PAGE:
To be fair, he has been entirely consistent on the Shay Given story. Very early in this process, he told us that Given could yet play in the three group games and rest in between. It now looks like that's the best we can hope for.

Trapattoni has remained true to his stated belief that the player is the best judge of his body and has allowed O'Shea to make the call on what he does and what he doesn't do.

In an ideal world, Trapattoni would prefer O'Shea to have 10 competitive league games in his legs but he will start on Sunday with 90 minutes against Hungary, a half dozen training sessions done and only three worth a decent sweat.

This is nobody's fault. O'Shea wanted to play against Manchester United on the last day of the season, a commitment Trapattoni must understand even if he described the decision as silly.

O'Shea gambled, lasted 43 minutes and has been remarkably patient while trying to fix the damage ever since but it will take a truly epic effort on his behalf to perform at his best for three games from an almost standing start and with his calf injury at a point where if it was a burn, it would still be pink.


We've become hung-up on these three topics for the last three weeks now -- Given, O'Shea and Trapattoni's inconsistencies -- and, of course, all will be so much chip paper come Sunday and the moment when our brain stem vibrates at that unique pitch which championship football generates for the devoted.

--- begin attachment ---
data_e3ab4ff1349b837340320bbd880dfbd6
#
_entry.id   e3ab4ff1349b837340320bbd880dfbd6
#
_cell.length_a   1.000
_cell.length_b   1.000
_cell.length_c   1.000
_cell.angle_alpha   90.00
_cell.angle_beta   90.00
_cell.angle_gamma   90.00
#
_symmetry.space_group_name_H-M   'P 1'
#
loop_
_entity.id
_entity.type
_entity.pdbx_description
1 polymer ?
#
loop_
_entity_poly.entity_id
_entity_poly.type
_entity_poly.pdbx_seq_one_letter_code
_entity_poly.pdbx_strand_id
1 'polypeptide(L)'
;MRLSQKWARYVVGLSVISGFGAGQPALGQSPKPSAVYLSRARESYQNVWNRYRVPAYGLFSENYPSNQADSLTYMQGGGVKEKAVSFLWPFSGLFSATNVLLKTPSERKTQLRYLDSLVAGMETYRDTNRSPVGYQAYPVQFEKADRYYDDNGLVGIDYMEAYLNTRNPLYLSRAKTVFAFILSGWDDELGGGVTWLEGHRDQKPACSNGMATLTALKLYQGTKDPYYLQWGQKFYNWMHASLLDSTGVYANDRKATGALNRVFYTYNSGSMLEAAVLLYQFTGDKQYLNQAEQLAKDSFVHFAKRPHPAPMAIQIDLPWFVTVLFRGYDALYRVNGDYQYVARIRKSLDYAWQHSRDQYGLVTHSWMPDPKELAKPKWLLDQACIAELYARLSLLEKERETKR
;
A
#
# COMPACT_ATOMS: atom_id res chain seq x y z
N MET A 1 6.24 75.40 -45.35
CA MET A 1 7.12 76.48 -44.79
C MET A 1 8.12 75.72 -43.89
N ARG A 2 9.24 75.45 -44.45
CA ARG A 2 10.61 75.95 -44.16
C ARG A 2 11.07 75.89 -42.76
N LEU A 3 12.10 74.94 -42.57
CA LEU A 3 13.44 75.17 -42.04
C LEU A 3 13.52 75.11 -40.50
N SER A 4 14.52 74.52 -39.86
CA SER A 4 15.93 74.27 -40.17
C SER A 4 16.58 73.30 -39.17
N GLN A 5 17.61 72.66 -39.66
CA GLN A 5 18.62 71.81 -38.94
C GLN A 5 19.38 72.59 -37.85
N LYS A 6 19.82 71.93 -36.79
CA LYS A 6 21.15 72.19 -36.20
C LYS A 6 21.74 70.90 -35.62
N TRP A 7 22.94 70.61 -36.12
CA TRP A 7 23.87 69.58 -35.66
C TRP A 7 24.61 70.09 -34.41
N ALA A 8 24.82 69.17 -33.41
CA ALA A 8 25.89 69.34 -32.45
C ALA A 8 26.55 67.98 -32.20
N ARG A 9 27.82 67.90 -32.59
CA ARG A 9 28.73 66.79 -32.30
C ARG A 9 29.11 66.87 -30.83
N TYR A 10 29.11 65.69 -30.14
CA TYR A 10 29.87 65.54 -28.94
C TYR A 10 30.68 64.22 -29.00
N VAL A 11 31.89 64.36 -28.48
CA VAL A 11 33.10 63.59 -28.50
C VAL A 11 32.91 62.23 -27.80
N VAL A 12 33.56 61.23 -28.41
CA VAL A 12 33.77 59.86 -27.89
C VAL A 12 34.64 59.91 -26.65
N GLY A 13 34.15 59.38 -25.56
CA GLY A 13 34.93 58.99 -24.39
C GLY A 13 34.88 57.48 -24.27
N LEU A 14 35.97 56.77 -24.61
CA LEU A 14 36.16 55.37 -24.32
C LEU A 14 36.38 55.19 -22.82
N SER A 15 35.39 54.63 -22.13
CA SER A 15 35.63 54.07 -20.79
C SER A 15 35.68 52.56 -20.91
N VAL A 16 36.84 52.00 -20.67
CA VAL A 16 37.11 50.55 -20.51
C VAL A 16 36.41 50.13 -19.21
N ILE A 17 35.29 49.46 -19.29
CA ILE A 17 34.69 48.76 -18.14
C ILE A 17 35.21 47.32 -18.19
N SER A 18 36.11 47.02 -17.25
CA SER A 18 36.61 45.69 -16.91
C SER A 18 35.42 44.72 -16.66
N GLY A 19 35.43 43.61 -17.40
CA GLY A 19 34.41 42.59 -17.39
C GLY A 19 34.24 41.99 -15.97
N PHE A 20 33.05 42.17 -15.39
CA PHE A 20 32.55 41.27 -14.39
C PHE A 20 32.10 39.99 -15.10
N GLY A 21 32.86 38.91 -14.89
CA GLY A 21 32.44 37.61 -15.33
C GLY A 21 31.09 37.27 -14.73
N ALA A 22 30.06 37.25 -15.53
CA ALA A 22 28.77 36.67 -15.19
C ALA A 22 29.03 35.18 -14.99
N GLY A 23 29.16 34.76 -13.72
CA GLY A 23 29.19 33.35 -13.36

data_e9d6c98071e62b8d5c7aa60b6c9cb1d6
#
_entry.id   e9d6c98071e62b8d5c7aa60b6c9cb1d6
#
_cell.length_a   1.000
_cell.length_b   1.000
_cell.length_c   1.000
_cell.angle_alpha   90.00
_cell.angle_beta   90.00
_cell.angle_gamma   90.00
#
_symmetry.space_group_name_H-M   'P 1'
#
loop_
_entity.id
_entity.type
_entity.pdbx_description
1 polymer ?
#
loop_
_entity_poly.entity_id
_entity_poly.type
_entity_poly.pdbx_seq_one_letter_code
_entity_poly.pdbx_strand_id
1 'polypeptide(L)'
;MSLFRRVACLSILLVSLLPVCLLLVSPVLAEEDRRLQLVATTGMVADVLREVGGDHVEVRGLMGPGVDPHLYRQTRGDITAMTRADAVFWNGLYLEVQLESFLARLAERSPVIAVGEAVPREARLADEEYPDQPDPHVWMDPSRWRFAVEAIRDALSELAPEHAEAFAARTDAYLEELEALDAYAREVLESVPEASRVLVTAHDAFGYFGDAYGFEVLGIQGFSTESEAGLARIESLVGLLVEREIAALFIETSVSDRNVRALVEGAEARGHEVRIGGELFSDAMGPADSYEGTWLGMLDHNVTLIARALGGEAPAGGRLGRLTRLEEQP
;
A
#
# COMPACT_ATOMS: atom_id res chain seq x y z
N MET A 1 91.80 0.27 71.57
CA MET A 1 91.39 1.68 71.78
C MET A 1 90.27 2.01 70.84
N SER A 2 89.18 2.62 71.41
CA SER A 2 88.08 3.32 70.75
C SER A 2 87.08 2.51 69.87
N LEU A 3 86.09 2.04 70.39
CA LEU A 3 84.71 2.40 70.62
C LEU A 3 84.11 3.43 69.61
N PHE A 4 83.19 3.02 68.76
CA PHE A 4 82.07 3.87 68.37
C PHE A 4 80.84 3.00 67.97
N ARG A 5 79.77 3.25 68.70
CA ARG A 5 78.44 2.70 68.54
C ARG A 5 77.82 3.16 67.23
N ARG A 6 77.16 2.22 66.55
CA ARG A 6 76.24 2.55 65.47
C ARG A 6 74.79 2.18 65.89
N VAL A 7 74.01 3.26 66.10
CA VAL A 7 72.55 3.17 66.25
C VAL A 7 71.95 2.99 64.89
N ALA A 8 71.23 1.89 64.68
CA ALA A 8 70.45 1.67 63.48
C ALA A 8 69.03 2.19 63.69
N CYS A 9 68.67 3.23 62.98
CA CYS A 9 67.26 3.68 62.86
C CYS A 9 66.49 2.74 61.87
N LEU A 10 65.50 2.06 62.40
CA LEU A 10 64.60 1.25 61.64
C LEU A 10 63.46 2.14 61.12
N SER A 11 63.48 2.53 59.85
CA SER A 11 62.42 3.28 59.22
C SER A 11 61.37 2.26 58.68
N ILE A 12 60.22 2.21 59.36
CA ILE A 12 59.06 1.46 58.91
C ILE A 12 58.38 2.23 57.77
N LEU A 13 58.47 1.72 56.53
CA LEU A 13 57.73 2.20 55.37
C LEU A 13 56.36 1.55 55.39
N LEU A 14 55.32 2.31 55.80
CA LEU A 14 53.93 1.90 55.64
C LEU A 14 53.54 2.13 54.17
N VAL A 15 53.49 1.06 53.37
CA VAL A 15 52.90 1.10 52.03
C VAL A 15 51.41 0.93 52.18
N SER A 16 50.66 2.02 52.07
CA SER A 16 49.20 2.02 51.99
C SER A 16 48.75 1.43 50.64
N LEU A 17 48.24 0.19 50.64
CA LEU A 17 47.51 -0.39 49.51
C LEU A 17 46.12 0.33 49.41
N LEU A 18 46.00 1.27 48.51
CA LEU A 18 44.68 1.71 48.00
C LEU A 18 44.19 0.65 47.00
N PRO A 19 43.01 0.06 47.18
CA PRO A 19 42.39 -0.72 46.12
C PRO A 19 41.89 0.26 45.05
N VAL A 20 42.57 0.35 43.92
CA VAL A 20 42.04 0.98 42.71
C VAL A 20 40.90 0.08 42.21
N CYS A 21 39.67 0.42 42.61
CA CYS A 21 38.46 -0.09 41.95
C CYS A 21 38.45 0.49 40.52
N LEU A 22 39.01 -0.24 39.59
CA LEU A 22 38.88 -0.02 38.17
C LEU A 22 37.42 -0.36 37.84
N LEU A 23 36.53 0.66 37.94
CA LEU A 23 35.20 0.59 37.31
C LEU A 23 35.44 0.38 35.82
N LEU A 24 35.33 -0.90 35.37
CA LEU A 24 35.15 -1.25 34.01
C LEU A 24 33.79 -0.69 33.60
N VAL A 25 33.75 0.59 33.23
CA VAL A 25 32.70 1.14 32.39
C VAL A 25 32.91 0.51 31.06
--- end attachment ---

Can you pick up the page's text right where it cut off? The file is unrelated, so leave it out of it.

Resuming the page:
We have largely ignored Slaven Bilic, who has his own problems (the biggest the very wounding loss of Ivica Olic) and worried instead about the possibility that the system which has trumped Trapattoni's almost every time Ireland has confronted it will once again unhinge players who the manager has given a guarantee "will play with their eyes shut".

Of course he meant 'can play with their eyes shut' but Hungary told us that there's a lot of squinting going on among the players and Luka Modric looms large.

Bilic is a great fella, buzzy, friendly, media savvy and smart. He also knows how to beat Ireland and he was having a great laugh to himself in the VIP seats in the Ferenc Puskas stadium.

He's no fool though and it can be taken as a certainty that he has worn out his DVDs of the play-off in Paris.

That game in no way represents the way Ireland normally play under Trapattoni but it did show what this group of players can do when they have nothing to lose.

Bilic will also have watched the Bosnia performance in Lansdowne Road with a keen eye for detail.

As Richard Dunne observed, that's what they were able to do after a week's intensive preparation as opposed to the customary snatched few days.

Whether Trapattoni has made some serious mistakes in his preparation schedule since then and worked his players too hard or not, Bilic must break through an Ireland defence which is very, very mean and on that fact rests our hope and expectation.